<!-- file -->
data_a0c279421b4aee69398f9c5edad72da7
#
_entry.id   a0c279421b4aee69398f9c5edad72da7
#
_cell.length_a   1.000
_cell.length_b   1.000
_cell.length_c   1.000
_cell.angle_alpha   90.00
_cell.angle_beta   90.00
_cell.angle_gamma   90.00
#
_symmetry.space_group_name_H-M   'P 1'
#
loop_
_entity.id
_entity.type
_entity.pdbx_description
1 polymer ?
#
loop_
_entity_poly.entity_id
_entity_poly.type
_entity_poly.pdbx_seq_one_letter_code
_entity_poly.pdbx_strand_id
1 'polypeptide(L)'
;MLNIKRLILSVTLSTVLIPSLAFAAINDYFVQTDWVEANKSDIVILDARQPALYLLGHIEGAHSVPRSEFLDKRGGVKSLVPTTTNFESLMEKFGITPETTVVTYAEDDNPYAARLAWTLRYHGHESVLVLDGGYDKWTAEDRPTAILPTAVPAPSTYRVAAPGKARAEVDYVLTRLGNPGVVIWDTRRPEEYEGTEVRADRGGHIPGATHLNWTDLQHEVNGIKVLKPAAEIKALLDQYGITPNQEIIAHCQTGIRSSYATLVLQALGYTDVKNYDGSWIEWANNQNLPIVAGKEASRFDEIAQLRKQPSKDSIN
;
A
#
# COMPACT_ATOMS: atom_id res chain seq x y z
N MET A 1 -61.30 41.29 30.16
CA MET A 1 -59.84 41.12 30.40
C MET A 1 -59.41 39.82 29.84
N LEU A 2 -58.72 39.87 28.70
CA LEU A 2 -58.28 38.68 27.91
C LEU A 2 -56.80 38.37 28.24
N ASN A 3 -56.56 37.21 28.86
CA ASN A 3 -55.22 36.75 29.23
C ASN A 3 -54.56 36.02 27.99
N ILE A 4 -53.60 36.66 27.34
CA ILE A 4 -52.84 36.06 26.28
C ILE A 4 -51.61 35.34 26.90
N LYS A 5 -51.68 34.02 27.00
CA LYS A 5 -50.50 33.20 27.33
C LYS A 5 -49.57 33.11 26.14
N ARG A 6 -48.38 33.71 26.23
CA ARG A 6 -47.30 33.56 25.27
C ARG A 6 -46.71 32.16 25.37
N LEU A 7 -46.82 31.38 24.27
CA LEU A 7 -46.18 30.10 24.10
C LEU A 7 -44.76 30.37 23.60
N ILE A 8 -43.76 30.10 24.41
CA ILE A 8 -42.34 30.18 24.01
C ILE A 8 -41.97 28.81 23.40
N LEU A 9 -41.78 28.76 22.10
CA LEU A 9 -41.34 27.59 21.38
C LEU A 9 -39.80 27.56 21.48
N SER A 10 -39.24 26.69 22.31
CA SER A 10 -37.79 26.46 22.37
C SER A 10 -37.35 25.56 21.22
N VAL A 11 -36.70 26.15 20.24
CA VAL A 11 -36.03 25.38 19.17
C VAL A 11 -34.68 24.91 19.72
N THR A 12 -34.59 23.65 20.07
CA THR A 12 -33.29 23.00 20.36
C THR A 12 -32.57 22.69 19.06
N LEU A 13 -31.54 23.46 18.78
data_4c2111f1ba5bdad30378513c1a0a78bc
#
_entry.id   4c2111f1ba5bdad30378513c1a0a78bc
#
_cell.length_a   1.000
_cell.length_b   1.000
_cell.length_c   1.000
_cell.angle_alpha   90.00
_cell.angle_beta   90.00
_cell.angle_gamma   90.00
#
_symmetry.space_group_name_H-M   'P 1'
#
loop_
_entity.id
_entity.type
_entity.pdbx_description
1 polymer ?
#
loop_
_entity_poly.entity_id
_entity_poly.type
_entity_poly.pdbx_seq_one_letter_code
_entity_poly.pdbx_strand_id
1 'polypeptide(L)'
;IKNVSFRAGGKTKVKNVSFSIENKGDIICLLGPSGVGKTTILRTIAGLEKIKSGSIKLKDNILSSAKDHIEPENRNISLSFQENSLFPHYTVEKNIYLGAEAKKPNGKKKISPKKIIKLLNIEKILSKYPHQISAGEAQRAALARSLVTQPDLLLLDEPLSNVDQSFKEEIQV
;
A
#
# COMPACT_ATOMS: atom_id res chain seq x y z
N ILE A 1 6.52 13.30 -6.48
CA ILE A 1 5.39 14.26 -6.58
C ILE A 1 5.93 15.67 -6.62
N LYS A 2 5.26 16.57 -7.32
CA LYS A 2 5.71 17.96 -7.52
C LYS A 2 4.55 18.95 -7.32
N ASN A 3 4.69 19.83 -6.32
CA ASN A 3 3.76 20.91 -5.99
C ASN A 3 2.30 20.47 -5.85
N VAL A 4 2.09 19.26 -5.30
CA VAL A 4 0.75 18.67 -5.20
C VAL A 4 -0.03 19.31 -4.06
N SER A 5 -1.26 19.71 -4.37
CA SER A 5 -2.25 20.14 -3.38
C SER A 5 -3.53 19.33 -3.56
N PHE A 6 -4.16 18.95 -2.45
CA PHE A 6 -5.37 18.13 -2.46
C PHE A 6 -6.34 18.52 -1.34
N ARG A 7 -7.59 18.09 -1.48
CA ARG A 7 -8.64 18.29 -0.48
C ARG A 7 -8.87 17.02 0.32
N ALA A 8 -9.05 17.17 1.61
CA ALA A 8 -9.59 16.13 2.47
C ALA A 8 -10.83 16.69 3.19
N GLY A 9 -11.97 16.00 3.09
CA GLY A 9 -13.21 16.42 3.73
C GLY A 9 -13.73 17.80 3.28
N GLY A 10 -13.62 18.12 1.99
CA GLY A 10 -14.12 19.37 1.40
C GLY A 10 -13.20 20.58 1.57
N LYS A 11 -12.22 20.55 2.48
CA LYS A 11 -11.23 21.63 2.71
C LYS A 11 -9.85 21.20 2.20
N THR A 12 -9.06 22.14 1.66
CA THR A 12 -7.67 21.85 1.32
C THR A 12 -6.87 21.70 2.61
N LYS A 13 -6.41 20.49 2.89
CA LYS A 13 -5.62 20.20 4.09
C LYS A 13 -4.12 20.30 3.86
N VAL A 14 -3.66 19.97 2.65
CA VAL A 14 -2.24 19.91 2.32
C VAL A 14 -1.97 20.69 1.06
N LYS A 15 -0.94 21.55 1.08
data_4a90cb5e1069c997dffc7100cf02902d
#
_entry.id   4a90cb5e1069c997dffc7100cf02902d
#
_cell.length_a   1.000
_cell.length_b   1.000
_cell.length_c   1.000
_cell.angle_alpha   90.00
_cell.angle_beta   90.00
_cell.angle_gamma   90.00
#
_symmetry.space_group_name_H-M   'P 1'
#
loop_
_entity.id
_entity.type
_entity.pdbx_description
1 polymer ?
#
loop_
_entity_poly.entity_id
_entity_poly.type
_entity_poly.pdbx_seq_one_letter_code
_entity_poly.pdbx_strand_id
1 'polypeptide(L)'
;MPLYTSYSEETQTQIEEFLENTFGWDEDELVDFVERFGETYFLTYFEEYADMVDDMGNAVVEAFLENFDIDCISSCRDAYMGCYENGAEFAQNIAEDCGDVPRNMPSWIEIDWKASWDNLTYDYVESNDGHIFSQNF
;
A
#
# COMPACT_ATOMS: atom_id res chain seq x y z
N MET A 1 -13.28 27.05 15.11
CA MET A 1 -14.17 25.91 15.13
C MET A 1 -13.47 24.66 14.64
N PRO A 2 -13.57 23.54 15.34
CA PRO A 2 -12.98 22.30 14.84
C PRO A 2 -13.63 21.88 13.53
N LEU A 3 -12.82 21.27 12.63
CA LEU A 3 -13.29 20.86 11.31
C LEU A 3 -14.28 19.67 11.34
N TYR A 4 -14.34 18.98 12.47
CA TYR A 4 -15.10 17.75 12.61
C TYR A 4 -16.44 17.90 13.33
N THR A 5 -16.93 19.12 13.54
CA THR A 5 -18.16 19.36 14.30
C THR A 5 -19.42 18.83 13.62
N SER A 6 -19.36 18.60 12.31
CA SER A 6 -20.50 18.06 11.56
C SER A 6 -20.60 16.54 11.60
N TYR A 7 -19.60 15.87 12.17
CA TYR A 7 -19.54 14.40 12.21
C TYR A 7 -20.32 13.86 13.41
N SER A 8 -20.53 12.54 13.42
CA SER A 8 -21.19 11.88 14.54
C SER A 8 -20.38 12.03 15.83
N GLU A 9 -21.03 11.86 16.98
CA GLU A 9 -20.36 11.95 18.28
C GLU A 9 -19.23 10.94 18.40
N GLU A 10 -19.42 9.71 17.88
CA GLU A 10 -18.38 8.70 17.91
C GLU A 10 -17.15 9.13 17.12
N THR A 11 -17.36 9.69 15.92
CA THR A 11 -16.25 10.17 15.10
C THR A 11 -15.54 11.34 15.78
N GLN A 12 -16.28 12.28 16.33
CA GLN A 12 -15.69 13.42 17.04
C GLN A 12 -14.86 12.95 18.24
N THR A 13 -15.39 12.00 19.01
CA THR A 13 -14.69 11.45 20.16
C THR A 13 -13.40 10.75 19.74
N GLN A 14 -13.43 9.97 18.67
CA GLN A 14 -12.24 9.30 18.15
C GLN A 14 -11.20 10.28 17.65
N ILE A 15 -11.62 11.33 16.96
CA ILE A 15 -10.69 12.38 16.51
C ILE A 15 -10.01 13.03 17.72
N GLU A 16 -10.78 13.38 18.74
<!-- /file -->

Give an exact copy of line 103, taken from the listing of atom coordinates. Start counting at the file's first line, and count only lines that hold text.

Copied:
C LYS A 2 4.55 18.95 -7.32